The Weapon (short story)

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"The Weapon"
Author Isaac Asimov
Country United States
Language English
Genre(s) Science fiction short story
Published in Super Science Stories
Publisher Popular Publications
Media type Magazine
Publication date May 1942

"The Weapon" is a short story by the American science fiction writer Isaac Asimov. Written in September 1938 when Asimov was 18, it was first published in the May 1942 issue of Super Science Stories under a pseudonym, H.B. Ogden. Because of the pseudonym, Asimov forgot that this story had ever been published and so, assuming that it had been rejected and believing that he no longer had a copy of it, he omitted it from The Early Asimov (1972), a collection of his earliest stories. In that book he listed "The Weapon" among eleven of his short stories that had been lost forever. However, while writing the first volume of his autobiography, In Memory Yet Green (1979), Asimov came across an entry in his diary which reminded him that the story had indeed been published. Obtaining a copy of the relevant magazine, he ensured that the story was published in chapter 30 of that book.[1]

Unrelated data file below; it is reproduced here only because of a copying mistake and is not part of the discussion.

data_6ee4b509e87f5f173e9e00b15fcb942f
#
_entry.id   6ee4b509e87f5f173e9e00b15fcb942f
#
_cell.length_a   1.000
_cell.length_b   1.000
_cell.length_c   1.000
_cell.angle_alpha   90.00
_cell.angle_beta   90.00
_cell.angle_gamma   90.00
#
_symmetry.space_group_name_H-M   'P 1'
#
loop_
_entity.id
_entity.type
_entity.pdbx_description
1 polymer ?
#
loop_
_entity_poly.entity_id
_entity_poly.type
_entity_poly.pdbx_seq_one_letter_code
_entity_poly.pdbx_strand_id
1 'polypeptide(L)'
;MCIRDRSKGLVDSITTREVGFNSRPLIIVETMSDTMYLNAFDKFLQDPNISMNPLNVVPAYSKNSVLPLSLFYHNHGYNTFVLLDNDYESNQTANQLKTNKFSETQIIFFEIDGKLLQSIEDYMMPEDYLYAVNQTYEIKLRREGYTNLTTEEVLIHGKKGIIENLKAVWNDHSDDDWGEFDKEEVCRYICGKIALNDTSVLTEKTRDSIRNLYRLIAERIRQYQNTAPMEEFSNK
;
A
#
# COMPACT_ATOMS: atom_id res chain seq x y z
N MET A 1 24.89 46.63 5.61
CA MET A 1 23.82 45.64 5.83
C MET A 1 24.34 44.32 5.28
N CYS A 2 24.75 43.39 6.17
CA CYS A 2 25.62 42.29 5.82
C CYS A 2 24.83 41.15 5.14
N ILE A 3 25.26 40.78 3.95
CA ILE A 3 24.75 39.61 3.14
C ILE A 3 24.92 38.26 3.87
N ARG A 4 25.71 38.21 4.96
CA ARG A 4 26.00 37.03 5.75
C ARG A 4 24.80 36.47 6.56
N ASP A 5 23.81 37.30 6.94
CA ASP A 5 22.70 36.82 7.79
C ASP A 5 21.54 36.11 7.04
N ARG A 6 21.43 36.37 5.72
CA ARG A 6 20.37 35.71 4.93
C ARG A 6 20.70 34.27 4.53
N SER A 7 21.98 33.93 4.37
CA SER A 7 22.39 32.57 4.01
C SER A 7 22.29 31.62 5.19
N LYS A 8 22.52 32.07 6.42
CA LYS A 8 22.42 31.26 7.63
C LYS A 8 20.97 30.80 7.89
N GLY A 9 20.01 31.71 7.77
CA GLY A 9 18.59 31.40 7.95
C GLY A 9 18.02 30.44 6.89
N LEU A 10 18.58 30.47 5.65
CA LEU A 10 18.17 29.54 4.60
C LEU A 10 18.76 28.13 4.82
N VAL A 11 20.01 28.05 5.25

Plot summary[edit]

Democracy has been all but eradicated on Earth as a result of wars waged by totalitarian states. Preston Calvin travels to Mars to seek the assistance of the technologically superior Martians. He asks them to provide him with a weapon: not a weapon of destruction, but a chemical which the Martians used on themselves aeons ago to temper the emotions of anger and hate, allowing them to reject war and violence, and which Calvin intends to use to influence humanity for the better. But the Martians refuse to give it to him, insisting that "every civilization must work out its own destiny".

Calvin resolves to steal the chemical. He infiltrates a laboratory and, after a long search, eventually finds the information he needs, but at the moment of discovery he himself is discovered by the Martians. It transpires that they knew he would attempt to steal the weapon and had been monitoring his progress since he began.

However, the Martians tell Calvin that by attempting to steal the weapon (even though they could easily have prevented him), he has taken Earth's destiny in his own hands, and so has earned the right to keep the weapon. "It has not been given you; you have taken it." He returns to Earth with the weapon.

References[edit]

  1. ^ Asimov, I. (1979). In Memory Yet Green. Doubleday.  [Avon edition (1980). Pages 339-340.]

See also[edit]